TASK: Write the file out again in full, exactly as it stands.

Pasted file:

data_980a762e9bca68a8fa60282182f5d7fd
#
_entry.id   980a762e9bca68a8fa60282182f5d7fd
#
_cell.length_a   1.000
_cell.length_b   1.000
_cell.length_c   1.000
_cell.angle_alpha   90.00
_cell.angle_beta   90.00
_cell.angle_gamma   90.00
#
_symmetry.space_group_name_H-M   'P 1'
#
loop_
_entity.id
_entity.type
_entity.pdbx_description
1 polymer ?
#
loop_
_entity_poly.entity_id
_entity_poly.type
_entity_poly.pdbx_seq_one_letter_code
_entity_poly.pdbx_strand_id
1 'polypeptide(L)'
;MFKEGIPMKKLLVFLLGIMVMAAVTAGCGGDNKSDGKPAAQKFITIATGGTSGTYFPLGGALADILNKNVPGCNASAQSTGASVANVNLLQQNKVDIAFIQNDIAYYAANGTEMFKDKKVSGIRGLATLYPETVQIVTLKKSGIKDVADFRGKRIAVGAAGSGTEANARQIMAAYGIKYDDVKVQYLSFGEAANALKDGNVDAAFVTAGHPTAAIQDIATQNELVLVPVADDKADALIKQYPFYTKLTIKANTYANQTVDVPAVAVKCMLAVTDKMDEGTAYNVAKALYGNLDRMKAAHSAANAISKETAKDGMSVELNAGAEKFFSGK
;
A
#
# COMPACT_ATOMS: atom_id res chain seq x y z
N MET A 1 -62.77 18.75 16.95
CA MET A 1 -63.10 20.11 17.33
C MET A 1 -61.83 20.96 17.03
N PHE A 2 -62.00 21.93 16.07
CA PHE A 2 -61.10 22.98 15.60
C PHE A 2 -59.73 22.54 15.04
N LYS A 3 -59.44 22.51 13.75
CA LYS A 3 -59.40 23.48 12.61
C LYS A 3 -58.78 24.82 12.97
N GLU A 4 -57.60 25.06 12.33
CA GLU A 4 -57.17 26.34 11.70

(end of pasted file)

data_980a762e9bca68a8fa60282182f5d7fd
#
_entry.id   980a762e9bca68a8fa60282182f5d7fd
#
_cell.length_a   1.000
_cell.length_b   1.000
_cell.length_c   1.000
_cell.angle_alpha   90.00
_cell.angle_beta   90.00
_cell.angle_gamma   90.00
#
_symmetry.space_group_name_H-M   'P 1'
#
loop_
_entity.id
_entity.type
_entity.pdbx_description
1 polymer ?
#
loop_
_entity_poly.entity_id
_entity_poly.type
_entity_poly.pdbx_seq_one_letter_code
_entity_poly.pdbx_strand_id
1 'polypeptide(L)'
;MFKEGIPMKKLLVFLLGIMVMAAVTAGCGGDNKSDGKPAAQKFITIATGGTSGTYFPLGGALADILNKNVPGCNASAQSTGASVANVNLLQQNKVDIAFIQNDIAYYAANGTEMFKDKKVSGIRGLATLYPETVQIVTLKKSGIKDVADFRGKRIAVGAAGSGTEANARQIMAAYGIKYDDVKVQYLSFGEAANALKDGNVDAAFVTAGHPTAAIQDIATQNELVLVPVADDKADALIKQYPFYTKLTIKANTYANQTVDVPAVAVKCMLAVTDKMDEGTAYNVAKALYGNLDRMKAAHSAANAISKETAKDGMSVELNAGAEKFFSGK
;
A
#
# COMPACT_ATOMS: atom_id res chain seq x y z
N MET A 1 -62.77 18.75 16.95
CA MET A 1 -63.10 20.11 17.33
C MET A 1 -61.83 20.96 17.03
N PHE A 2 -62.00 21.93 16.07
CA PHE A 2 -61.10 22.98 15.60
C PHE A 2 -59.73 22.54 15.04
N LYS A 3 -59.44 22.51 13.75
CA LYS A 3 -59.40 23.48 12.61
C LYS A 3 -58.78 24.82 12.97
N GLU A 4 -57.60 25.06 12.33
CA GLU A 4 -57.17 26.34 11.70